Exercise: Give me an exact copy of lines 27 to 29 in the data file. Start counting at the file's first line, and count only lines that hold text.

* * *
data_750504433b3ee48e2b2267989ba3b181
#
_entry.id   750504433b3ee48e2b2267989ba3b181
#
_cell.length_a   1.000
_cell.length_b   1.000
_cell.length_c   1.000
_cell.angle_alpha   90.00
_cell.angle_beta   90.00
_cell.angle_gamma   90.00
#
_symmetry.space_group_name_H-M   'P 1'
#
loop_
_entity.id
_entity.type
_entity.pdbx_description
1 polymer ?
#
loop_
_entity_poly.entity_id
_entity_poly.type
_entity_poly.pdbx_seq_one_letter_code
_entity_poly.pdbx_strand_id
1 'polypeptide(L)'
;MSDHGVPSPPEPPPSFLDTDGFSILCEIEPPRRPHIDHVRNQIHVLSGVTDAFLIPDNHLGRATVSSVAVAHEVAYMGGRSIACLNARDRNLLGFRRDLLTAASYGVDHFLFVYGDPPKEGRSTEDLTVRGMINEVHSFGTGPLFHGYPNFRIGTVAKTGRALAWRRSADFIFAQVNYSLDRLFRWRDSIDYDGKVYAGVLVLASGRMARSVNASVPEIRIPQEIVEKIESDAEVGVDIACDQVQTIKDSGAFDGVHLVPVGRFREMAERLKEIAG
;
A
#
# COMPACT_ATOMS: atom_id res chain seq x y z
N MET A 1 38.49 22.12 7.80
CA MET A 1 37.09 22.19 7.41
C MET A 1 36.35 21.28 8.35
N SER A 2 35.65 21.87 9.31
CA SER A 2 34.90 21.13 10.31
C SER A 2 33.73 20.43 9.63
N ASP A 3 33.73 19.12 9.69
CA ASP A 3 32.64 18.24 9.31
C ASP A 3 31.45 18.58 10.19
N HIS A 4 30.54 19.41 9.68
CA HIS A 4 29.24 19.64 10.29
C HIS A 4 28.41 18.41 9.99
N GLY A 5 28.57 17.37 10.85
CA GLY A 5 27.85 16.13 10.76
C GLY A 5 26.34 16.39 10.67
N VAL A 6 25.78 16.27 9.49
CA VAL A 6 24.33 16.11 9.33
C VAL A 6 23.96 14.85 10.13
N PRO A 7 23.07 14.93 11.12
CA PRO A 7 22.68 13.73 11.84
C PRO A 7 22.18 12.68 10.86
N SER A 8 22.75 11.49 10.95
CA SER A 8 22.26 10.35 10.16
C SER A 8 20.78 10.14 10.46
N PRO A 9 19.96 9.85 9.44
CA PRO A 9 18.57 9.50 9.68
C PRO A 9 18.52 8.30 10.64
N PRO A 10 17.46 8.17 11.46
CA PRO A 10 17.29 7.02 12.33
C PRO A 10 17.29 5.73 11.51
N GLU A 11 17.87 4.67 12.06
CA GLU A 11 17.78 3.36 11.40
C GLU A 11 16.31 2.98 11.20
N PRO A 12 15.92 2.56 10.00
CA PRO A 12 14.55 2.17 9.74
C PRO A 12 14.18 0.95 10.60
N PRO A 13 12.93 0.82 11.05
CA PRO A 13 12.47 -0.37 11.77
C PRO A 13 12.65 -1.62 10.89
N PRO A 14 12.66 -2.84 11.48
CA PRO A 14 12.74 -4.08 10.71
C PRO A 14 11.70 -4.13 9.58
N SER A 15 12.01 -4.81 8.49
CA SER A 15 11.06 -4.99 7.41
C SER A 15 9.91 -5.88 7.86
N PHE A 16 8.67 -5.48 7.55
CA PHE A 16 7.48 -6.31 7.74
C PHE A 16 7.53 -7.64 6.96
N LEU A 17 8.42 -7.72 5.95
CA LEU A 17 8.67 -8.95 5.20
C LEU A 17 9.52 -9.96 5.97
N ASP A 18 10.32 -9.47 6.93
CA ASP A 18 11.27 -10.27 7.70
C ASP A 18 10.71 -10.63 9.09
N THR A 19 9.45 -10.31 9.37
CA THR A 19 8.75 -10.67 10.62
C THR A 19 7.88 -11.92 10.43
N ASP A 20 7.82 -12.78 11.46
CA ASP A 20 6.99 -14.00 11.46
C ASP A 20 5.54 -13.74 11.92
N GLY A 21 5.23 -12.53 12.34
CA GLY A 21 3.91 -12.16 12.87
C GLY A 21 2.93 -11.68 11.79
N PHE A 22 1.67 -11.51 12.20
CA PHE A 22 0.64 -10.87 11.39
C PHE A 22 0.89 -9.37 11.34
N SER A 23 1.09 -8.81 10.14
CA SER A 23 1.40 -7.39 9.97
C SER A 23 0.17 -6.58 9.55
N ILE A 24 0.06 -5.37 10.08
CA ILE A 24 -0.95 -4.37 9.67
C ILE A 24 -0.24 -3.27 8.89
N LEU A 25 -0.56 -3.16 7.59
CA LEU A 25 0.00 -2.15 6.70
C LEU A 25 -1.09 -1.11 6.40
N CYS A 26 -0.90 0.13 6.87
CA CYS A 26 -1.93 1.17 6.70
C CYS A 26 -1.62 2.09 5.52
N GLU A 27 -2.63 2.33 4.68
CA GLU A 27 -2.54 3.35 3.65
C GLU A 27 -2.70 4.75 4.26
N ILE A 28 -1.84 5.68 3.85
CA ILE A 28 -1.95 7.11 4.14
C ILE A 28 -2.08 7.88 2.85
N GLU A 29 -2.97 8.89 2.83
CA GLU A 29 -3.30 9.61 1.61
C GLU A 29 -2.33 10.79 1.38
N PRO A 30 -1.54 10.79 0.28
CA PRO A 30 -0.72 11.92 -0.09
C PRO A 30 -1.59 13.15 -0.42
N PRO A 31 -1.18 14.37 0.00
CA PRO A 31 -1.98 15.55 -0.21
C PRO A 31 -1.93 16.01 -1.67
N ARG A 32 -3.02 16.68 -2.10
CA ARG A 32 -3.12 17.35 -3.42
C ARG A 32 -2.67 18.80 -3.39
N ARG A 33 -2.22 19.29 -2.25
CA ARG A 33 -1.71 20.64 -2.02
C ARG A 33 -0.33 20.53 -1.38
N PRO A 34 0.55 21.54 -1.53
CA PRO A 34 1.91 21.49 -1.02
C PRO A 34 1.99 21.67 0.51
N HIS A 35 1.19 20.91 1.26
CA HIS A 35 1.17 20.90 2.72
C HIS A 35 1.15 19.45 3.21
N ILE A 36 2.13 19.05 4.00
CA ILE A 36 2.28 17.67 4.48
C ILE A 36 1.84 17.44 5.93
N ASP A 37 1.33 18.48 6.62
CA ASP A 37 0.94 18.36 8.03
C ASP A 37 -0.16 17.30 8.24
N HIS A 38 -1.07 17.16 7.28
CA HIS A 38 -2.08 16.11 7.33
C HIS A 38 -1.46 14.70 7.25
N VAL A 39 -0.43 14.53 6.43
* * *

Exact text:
;
A
#